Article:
iTunes

Opening the iTunes Store.If iTunes doesn’t open, click the iTunes icon in your Dock or on your Windows desktop.Progress Indicator
Opening the iBooks Store.If iBooks doesn't open, click the iBooks app in your Dock.Progress Indicator
iTunes

iTunes is the world's easiest way to organize and add to your digital media collection.

We are unable to find iTunes on your computer. To preview and buy music from Idlewild by Outkast, download iTunes now.

Do you already have iTunes? Click I Have iTunes to open it now.

I Have iTunes Free Download
iTunes for Mac + PC

Idlewild

Open iTunes to preview, buy and download music.

Album Review

A lot happened to OutKast between the moment they began to think about making a movie and the release of Idlewild. In 1998, no studio would back the movie they were plotting. Fast-forward eight years, past a fourth successive classic album, a double-disc blockbuster, and countless breakup rumors, as well as moonlighting gigs involving supporting actor roles and a successful dog kennel. Along the way, OutKast's first movie took on an entirely different shape, from Aquemini to Idlewild, and the duo attained enough star power to gain the support of HBO and Universal. After a series of delays with its soundtrack, Idlewild reached theaters in August 2006. Set in the prohibition era, Big Boi plays a speakeasy owner, while Dré is the relatively introverted piano-playing son of a mortician. These roles are no stretch, and they cross paths in only a handful of scenes; this all befits the together-but-separate presentation the duo has maintained for a few years. That presentation holds true throughout Idlewild's soundtrack, which doubles as the sixth OutKast album. Big Boi and André 1936 share little space on a disc that's not so much a series of misfires as it's filled with shots that reach their targets, albeit softly and with little trace of impact. Rich with color and energy, mischievous asides, and biting observations, the album presents fresh ideas every couple of minutes. However, at the same time, it just keeps on going, and even its highlights fall short of OutKast's past and fail to transcend its assortment of inspirations. Little of it sticks. The music of the '30s seeps through a handful of tracks, the best of which is led by Big Boi protégé Janelle Monaé, a young vocalist who stomps and sways through her time in the spotlight. Despite Dré's likely position as the driving creative force behind the whole project — and its further strides away from what his detractors think he should be doing — he's far more effective as an MC than a singer. When it comes to rapping, he's "bored" with "no dragon to battle," yet the verse containing that proclamation outstrips just about all the lines he croons. "Hollywood Divorce" is an exception, where he does triple duty (producer, MC, vocalist) and guides Big Boi, Lil Wayne, and Snoop Dogg through a modern-day version of "Burn Hollywood Burn." Big Boi is the album's saving grace, still every bit the undervalued force with scythe-like rhymes and gazelle-like moves. Idlewild is certainly a spectacle, and an occasionally entertaining and enlightening one at that, but it translates into an elaborate diversion when compared to what this duo has done in the past.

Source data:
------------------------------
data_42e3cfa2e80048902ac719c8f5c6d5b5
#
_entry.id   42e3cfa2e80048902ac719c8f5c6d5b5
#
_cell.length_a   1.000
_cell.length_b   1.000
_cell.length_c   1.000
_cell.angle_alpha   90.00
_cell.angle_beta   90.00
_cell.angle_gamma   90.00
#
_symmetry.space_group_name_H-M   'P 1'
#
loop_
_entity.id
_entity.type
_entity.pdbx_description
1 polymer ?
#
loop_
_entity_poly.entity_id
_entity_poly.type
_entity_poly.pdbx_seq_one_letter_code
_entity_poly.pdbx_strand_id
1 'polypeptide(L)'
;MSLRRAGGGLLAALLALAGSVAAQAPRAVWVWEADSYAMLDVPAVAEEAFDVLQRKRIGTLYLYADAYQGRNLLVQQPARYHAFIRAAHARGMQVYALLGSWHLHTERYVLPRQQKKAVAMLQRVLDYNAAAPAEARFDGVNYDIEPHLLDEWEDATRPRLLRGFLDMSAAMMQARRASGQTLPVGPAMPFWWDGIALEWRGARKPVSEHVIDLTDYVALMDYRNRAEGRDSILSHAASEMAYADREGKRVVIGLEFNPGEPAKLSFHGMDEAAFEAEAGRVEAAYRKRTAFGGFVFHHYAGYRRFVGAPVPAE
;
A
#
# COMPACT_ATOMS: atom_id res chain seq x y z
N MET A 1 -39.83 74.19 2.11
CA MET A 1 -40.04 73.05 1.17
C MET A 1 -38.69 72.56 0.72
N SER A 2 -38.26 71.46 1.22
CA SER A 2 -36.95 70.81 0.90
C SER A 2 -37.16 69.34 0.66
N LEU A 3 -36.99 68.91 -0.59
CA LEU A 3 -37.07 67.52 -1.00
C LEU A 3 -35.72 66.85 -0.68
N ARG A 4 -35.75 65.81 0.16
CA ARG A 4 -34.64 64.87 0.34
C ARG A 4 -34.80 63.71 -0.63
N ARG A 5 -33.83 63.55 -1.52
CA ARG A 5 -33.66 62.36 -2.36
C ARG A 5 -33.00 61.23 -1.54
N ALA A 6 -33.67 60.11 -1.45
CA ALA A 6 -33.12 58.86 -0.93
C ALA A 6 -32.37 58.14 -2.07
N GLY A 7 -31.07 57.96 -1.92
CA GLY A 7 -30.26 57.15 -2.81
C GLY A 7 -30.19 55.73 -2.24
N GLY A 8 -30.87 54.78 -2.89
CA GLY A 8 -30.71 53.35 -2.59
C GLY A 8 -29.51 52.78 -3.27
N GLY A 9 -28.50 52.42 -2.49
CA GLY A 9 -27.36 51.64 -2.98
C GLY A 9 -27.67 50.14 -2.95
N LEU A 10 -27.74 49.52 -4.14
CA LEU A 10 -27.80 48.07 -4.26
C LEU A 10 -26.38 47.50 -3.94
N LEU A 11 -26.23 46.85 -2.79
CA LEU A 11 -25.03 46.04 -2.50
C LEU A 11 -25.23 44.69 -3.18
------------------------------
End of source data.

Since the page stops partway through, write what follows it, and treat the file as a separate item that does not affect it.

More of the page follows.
Biography

Formed: 1992 in Atlanta, GA

Genre: Hip-Hop/Rap

Years Active: '90s, '00s, '10s

OutKast's blend of gritty Southern soul, fluid raps, and the low-slung funk of their Organized Noize production crew epitomized the Atlanta wing of hip-hop's rising force, the Dirty South, during the mid to late '90s. Along with Goodie Mob, OutKast took Southern hip-hop in bold and innovative directions: less reliance on aggression, more positivity and melody, thicker arrangements, and intricate lyrics. After Dré and Big Boi hit number one on the rap charts with their first single, "Player's...
Full bio

Listeners Also Bought

Idlewild, Outkast
View In iTunes

Customer Ratings

We have not received enough ratings to display an average for this album.

Influencers

Followers

Contemporaries